CHICAGO – With its introduction of a bioinformatics product called Biomedical Knowledge Base late last month, Qiagen is targeting a new demographic in the biomedical research space.
Released through the Qiagen Digital Insights (QDI) bioinformatics division, Qiagen Biomedical Knowledge Base is a collection of manually curated data that lists structured biomedical relationships between elements including genes, diseases, functions, targets, drugs, and chemicals to support graph analysis, artificial intelligence, machine learning, and other drug-discovery applications. It is the firm's first product specifically designed for data scientists.
Biomedical Knowledge Base can draw on Qiagen's curated database created 20 years ago to support the firm's flagship Ingenuity Pathway Analysis (IPA) product for interpretation of multiomics data, according to Marina Bessarabova, Qiagen's San Diego-based director of project management discovery.
"Now our strategy is to provide customers with direct access to this data so they can mine it their own way, not [necessarily] through the predefined way of Ingenuity Pathway Analysis," Bessarabova said. "It's opening up direct access to our content for data scientists."
Biomedical Knowledge Base supports analytics-driven drug discovery by allowing customers to combine the Qiagen database with their own analytics pipelines to feed third-party or custom algorithms for generating hypotheses around drug targets, drug candidates, and new indications for existing compounds. The product also can integrate Qiagen data with information from outside sources.
Qiagen adds a semantic layer on top of the data it aggregates.
Data scientists can use this technology to establish an analytical pipeline for predicting drug targets as well as to create interactive target dossiers that resemble dashboards or portals, according to Bessarabova.
She said that one early adopter is using the knowledgebase to build its own portal that integrates the Qiagen data store with external data sources, then analyzes everything together.
A key feature of Biomedical Knowledge Base is graph analysis to visualize relationships between numerous biomedical objects in the core Qiagen database. In an online demonstration to GenomeWeb, Bessarabova showed how Qiagen technology matches drugs to diseases and diseases to targets using EGF and EGFR in non-small-cell lung carcinoma as an example.
"We have information not only about the fact that there is a relationship, but also we know the causality," Bessarabova said. "And we know a lot of additional information about those relationships, for example, in what organism it was observed, what was the experiment setting, what was the tissue or organ where it was observed?"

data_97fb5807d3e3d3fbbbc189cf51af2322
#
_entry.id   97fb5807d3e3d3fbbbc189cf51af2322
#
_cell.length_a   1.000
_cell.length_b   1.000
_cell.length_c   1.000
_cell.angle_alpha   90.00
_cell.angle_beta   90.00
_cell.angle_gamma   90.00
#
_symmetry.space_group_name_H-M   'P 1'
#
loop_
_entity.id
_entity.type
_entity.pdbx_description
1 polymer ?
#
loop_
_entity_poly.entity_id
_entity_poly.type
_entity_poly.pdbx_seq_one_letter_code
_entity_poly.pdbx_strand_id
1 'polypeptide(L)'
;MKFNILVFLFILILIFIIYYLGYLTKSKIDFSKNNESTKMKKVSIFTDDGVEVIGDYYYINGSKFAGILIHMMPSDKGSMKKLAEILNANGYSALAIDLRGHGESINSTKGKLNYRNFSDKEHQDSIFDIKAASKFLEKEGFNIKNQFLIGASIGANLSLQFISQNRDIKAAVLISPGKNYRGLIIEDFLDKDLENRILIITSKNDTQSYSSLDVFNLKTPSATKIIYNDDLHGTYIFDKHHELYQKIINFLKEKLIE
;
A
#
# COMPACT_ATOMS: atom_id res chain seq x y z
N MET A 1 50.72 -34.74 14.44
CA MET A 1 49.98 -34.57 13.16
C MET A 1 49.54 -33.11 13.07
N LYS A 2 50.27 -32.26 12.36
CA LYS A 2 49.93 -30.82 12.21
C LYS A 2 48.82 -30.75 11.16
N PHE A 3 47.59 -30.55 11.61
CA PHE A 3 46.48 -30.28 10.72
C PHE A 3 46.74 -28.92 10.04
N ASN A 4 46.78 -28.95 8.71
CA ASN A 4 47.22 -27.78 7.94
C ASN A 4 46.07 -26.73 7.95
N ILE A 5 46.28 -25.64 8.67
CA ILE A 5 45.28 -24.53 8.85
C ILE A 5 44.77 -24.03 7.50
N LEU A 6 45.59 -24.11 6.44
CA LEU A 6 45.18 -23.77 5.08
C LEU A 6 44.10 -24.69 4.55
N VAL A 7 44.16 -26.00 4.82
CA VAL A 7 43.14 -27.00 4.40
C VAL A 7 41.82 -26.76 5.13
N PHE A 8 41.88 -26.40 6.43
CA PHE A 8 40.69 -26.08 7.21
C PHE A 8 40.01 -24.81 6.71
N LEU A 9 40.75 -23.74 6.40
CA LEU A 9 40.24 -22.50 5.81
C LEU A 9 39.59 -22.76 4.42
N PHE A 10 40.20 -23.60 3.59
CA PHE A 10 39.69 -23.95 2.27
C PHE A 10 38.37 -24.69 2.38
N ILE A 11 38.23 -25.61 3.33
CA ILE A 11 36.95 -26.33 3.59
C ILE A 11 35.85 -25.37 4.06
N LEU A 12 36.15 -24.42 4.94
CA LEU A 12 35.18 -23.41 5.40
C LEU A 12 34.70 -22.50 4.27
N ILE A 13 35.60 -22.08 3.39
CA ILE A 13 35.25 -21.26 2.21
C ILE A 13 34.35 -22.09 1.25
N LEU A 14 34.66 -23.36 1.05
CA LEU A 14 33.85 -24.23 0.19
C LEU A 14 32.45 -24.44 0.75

The integration of this kind of information from multiple sources allows data scientists to discover insights that can lead to new hypotheses, she explained.
"Normally, this is disintegrated information," Bessarabova said. "We integrate it, we put it together with structure manually, which guarantees high quality, and then with all of this integrated information, customers can run their advanced analytic algorithms to generate hypotheses that otherwise would be hidden."
On its blog prior to the formal release of the Biomedical Knowledge Base product, the company described how it used the technology to build an algorithm to reconstruct pathways of COVID-19 from viral proteins in SARS-CoV-2. In this test, Qiagen was able to identify about 450 existing drugs that could potentially interfere with virus-host interactions. Some 54 were already involved in COVID-19 clinical trials, the company said.
Qiagen has not disclosed the names of its beta testers or early customers, since all are in the rather secretive fields of pharmaceuticals and biotechnology.
"We are looking to organize a user group [with] meetings and webinars moving forward where we would be inviting some of our customers to present," Bessarabova said. "At that point, we will give more information."
The firm did say that Qiagen Biomedical Knowledge Base will initially be available only in North America, Europe, Japan, and Australia. Bessarabova added that the company is not specifically targeting academic researchers or contract research organizations with Biomedical Knowledge Base.
According to Bessarabova, this is just the first of several planned Qiagen products aimed at data scientists, likely based on existing QDI datasets.
"The objective is to have an overall integrated solution that would provide direct access to all our content within QDI to data scientists and bioinformaticians," Bessarabova said.